The Impact of the internet on academic library use:perception of Chepkoilel community
Njoroge, George Gitau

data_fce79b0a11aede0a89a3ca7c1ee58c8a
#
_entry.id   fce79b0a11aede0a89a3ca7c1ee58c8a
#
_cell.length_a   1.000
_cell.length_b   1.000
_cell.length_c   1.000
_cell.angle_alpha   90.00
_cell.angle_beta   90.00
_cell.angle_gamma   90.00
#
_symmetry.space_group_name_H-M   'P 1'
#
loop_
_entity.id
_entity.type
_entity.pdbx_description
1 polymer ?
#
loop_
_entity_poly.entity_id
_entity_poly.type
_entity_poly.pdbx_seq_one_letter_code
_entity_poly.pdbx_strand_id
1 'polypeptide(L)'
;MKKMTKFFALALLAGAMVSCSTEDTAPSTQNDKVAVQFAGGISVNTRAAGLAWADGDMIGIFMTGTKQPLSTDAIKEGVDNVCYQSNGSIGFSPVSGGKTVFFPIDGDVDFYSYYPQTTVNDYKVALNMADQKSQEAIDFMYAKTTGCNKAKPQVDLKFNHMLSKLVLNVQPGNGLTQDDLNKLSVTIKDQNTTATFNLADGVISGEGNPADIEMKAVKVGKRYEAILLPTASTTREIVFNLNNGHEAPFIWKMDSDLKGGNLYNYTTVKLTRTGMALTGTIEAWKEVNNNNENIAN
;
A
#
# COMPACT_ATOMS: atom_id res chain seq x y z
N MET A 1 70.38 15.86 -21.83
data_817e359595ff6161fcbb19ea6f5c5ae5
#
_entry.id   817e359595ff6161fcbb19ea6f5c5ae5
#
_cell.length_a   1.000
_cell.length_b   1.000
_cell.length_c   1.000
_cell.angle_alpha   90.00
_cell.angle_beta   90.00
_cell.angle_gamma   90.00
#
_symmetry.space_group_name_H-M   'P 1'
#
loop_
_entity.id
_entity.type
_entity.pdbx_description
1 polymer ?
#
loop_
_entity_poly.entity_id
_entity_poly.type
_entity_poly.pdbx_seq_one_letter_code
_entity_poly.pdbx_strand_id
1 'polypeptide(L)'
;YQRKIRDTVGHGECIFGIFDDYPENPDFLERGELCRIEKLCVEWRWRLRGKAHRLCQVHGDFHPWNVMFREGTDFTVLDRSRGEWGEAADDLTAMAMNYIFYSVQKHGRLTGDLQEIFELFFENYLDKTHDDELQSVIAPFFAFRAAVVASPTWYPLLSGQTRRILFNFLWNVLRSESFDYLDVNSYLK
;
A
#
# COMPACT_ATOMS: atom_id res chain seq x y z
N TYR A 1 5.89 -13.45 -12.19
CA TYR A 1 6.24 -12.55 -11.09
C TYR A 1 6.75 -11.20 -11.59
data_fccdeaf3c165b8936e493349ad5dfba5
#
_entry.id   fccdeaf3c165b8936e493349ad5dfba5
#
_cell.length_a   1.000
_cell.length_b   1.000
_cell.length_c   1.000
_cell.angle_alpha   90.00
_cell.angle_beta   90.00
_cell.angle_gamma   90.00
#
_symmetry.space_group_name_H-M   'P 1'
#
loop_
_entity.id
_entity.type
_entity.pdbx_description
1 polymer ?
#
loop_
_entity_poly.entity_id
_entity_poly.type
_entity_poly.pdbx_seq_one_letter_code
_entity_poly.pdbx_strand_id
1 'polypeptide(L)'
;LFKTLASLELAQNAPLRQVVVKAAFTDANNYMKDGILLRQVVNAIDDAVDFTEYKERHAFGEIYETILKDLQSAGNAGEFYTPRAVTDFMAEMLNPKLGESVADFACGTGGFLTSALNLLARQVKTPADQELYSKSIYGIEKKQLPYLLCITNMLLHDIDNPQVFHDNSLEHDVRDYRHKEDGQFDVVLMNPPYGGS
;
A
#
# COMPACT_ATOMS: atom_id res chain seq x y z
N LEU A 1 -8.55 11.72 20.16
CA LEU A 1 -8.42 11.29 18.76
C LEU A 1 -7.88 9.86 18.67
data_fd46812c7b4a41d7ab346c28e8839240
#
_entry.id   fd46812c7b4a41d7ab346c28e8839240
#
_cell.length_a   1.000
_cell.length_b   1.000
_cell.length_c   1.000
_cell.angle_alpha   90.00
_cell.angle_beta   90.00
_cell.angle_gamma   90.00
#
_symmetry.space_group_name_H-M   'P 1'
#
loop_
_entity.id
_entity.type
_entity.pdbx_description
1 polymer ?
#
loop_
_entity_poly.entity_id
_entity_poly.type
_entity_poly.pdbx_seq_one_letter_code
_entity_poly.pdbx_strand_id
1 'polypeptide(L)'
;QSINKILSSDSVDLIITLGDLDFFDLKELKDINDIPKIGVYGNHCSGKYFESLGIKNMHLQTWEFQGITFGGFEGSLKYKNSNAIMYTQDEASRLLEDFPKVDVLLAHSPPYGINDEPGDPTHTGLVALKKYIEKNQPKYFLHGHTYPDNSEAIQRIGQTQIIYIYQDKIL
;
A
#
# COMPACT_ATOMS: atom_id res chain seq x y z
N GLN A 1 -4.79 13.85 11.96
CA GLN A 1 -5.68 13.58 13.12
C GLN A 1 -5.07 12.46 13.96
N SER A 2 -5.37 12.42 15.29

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It is becoming increasingly apparent that academic libraries will no longer be able to meet information needs of their users using the traditional library services due to diminishing government funding, increased number of academic programs and the ever increasing number of users. Yet the demand for information appears undiminished. The Internet is an untapped channel that libraries can use to supplement already existing library services. The study explored Internet awareness, frequency and reasons of use and perception of the users towards traditional library services as compared to the Internet so as to set a platform for establishing future trends in library services. A modified model (D’Elia and Rodger, 2000) was used based on the Chepkoilel campus community use of the library and use of the Internet. They defined the segments of this market as follows: Segment 1) People who use the library but do not use the Internet; Segment 2) People who use the library, and Internet; Segment 3) People who do not use the library, and do not use the Internet; Segment 4) People who do not use the library but use the Internet. The survey was conducted through the use of self administered questionnaires. The results indicates that there is need to develop appropriate and complementary services in the library that will incorporate traditional library services and emerging services that have been made possible by the rapid new developments in ICT. Training is suggested as an appropriate means of enabling library staff to run and manage a digital library and also assist and teach students and staff on how to efficiently and effectively use the internet. But widespread usage of this powerful information resource depends not only on the innovativeness of the library but more on the efforts made by the university management to promote its access, advantages and ease of use.